Writer: Simon Beaufoy
Director: Jack Ryder
Reviewer: Mark Clegg
When the movie The Full Monty opened in 1997 on the same weekend as the death of Princess Diana, it was suggested that its success was down to the public needing something to cheer them up at such a tragic time. There is no doubt an element of truth to this, but four Oscar nominations, its continued success over the past (almost) two decades and now this stunning stage version prove the strength of the material.
Adapted for the stage by Simon Beaufoy from his own screenplay, this stage production is a pretty faithful retelling of the film and importantly not the Broadway musical adaptation from 2000 that unwisely moved the action to America.
The plot is exactly as you will remember it. A diverse group of six men in unemployment ravaged Sheffield decide to form a striptease act as a way to raise funds and their own self-esteem. Friendships are challenged and formed on the way to their debut performance that will feature something that other male strip acts don’t offer – ‘the full Monty’, or complete onstage nudity.
The majority of the assembled audience is obviously made up of women and an excited buzz runs through the auditorium as the crowd settles into their seats. The atmosphere is closer to that of a pop concert or a hen party than a play, and the announcement that photography is not allowed is hilariously greeted with a chorus of disappointed groans. The real-life audience mirrors the (mainly unseen) on-stage collection of baying women and the crowd are very much ready to be entertained. Which they are – in spades.
Instead of relying on goodwill and anticipation to carry the bulk of evening, Beaufoy has done an impressive job on the script. This is no straight screen-to-stage hack job. Beaufoy has moulded a fresh take on the much-loved movie that includes all your favourite scenes – Gerald’s job interview that is interrupted by garden gnomes, the dole queue dance to Donna Summer’s Hot Stuff, Lomper’s attempted suicide (funnier and much more effective than the film) and of course, the big finale – however, the script has been fine-tuned, some cracking one-liners have been added and the intimacy of the theatre allows the drama to be stronger and the laughs to be bigger.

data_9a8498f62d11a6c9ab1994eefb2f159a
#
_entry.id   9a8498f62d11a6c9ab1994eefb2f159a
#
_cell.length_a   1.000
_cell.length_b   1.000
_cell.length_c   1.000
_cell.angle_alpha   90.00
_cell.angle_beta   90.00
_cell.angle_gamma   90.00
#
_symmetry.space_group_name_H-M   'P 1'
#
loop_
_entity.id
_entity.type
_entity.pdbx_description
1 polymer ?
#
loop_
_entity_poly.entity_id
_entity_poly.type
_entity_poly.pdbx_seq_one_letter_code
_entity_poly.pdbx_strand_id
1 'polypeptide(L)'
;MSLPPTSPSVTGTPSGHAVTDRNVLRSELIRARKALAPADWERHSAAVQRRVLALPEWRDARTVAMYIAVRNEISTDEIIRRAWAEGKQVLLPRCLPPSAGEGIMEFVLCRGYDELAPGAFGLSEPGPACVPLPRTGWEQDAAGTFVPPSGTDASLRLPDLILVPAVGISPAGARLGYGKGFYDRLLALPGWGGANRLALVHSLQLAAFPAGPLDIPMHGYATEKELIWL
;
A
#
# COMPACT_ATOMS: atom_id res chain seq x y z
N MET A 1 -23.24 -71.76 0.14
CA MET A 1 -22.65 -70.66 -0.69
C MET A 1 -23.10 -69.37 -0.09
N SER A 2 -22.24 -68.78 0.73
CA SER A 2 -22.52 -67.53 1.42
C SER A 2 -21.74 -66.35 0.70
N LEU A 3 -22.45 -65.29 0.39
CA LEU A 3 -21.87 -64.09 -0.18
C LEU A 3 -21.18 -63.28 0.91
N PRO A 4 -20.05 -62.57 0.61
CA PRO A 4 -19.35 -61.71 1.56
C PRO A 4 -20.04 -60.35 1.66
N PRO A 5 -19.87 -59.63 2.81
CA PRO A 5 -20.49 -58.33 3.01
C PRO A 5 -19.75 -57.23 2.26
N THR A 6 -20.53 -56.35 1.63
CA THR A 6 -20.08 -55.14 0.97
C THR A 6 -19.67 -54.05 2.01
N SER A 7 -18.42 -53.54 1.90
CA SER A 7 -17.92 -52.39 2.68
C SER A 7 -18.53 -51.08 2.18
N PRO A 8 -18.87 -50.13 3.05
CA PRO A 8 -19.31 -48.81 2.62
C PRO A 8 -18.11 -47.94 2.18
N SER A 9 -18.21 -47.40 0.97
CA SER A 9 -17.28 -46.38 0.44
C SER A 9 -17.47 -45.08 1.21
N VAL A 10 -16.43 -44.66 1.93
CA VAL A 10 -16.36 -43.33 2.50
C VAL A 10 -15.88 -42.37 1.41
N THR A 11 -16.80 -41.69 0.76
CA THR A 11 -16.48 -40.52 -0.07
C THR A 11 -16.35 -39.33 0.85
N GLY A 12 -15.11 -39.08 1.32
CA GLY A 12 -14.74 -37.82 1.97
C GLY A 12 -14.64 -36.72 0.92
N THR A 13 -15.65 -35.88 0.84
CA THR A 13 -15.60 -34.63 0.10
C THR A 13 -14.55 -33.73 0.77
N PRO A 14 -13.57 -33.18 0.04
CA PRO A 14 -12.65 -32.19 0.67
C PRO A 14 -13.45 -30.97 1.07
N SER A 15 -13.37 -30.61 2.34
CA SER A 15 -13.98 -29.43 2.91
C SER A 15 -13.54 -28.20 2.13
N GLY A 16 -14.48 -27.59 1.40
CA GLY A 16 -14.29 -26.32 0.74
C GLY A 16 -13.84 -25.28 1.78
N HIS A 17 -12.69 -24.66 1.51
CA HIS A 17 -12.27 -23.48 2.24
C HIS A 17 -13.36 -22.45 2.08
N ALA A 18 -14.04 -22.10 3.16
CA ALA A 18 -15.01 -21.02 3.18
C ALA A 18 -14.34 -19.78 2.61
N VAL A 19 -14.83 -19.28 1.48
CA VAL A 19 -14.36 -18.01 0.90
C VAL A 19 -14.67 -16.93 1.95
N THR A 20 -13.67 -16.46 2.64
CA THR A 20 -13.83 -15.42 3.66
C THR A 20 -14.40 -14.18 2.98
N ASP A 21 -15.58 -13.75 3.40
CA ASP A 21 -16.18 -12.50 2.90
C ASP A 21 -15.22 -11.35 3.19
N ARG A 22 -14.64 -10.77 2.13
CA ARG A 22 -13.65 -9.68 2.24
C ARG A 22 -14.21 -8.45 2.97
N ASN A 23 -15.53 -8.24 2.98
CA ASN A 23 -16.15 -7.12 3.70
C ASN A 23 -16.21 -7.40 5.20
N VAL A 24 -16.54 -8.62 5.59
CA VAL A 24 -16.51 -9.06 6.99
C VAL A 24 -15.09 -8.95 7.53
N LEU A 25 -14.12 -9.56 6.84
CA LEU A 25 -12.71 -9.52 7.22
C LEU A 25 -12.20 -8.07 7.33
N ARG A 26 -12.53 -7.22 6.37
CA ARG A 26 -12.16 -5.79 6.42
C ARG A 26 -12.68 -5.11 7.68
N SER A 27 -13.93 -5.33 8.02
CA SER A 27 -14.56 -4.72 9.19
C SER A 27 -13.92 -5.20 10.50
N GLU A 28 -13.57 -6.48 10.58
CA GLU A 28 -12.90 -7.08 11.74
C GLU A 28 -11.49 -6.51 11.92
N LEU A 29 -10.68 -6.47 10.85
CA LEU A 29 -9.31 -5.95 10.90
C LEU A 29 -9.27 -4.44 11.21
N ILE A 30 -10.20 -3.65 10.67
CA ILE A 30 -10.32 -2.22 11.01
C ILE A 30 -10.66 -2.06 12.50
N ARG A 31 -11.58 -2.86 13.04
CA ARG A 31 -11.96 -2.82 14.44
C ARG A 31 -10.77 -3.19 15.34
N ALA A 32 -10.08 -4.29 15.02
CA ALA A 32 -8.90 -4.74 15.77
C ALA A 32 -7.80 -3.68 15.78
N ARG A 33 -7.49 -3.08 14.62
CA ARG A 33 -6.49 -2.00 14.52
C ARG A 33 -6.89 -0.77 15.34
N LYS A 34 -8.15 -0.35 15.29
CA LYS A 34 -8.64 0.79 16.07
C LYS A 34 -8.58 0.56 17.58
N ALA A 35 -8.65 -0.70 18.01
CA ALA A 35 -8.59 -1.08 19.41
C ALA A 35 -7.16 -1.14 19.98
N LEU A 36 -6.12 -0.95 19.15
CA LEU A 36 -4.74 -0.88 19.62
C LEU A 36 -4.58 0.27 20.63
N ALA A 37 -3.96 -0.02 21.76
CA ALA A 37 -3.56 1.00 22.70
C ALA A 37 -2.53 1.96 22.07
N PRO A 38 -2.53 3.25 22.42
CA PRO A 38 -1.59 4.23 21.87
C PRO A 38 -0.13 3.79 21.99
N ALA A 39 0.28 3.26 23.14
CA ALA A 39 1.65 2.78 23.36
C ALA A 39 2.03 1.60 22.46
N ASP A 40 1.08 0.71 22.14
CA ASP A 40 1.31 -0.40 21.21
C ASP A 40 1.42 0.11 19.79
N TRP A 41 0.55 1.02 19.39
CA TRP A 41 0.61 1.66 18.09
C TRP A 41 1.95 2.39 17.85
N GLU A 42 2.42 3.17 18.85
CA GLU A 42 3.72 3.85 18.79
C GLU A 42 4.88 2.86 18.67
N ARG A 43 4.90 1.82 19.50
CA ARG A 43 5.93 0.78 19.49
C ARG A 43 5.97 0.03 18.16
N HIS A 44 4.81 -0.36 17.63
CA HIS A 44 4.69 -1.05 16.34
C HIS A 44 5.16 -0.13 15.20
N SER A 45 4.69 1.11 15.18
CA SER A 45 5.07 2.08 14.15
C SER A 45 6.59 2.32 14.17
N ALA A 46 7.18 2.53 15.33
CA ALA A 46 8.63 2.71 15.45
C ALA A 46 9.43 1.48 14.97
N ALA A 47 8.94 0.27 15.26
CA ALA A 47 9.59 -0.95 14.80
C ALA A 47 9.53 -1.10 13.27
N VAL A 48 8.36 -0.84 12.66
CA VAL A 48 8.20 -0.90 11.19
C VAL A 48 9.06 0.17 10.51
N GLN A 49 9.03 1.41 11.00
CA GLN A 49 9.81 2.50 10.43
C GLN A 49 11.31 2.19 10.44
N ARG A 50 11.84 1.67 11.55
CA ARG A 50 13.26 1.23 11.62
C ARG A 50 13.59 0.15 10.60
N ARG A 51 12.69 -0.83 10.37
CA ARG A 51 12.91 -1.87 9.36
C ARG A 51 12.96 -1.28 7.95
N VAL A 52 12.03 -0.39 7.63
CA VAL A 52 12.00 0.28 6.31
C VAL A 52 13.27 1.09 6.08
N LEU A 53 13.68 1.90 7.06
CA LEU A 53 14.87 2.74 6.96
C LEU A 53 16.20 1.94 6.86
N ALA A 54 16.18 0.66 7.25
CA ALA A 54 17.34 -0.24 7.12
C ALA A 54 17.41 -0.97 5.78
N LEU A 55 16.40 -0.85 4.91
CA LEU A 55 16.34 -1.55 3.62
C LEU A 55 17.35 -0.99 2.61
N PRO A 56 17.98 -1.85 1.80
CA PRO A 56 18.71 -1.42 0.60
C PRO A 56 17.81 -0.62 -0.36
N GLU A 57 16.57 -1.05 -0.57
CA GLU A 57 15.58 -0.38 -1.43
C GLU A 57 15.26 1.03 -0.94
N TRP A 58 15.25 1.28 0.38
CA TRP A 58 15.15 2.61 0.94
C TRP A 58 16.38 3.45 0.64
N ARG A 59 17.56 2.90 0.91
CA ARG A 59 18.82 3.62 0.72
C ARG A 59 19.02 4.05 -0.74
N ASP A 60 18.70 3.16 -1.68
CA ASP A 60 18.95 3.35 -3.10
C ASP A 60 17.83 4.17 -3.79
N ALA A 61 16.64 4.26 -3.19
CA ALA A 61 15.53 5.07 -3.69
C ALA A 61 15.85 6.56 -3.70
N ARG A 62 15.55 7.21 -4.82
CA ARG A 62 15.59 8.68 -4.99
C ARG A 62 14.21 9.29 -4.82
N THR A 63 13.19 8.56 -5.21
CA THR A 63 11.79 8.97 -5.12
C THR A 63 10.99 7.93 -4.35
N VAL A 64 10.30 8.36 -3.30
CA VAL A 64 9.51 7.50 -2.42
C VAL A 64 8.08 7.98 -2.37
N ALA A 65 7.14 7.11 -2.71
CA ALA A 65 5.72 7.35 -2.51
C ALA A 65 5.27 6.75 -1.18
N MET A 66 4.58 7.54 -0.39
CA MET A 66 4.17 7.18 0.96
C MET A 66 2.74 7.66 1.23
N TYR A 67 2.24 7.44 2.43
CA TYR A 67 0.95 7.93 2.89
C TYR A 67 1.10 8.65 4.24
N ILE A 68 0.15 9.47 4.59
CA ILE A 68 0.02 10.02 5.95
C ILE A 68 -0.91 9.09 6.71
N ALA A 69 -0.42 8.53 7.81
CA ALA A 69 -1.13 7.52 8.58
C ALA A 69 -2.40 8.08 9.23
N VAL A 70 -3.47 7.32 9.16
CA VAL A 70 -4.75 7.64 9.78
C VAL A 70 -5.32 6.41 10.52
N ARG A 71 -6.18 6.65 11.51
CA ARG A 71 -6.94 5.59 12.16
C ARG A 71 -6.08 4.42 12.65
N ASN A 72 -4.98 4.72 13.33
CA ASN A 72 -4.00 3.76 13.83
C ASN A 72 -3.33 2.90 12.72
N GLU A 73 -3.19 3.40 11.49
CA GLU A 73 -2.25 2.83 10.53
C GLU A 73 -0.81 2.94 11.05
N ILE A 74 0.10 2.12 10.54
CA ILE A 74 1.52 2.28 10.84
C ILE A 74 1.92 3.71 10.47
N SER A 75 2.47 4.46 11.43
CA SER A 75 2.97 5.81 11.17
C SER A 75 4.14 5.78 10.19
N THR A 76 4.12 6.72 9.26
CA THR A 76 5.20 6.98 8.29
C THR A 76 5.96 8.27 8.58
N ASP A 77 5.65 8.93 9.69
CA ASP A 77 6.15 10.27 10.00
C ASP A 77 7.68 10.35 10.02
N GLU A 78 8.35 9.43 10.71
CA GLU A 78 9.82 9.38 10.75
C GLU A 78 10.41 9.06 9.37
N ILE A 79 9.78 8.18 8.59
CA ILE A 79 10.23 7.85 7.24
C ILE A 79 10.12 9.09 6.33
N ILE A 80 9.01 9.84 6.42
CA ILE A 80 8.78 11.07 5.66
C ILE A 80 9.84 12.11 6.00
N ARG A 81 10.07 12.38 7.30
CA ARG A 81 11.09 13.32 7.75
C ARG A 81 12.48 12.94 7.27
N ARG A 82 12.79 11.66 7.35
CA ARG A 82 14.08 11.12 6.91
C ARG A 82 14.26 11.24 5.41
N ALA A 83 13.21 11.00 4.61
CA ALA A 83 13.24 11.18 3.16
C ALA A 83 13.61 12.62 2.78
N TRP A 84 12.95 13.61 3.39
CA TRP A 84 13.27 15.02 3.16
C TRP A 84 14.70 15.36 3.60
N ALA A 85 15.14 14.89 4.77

The cast is uniformly superb, with the core six men working particularly well together. Gary Lucy’s laddish Gaz and Martin Miller’s chunky Dave form the central relationship and are both given as many emotional beats as comic ones. Andrew Dunn is the initially snobbish Gerald and his anguish at losing his lifestyle and his slow warming to the rest of the group are very well played. Louis Emerick is the interestingly named Horse, Bobby Schofield is a wonderfully awkward Lomper and Rupert Hill as Guy gets the biggest reaction of the night with his startlingly impressive reveal at the end of act one.
The set is amazing, the lighting is fantastic and the choreography, while deliberately never delivered perfectly, is nevertheless superb. Do not allow yourself to miss this hilarious theatrical treat.
Quite simply put, The Full Monty is the most fun you can have with your clothes on. Leave it to the cast to remove theirs instead.
Runs until 21November 2015 | Image: Contributed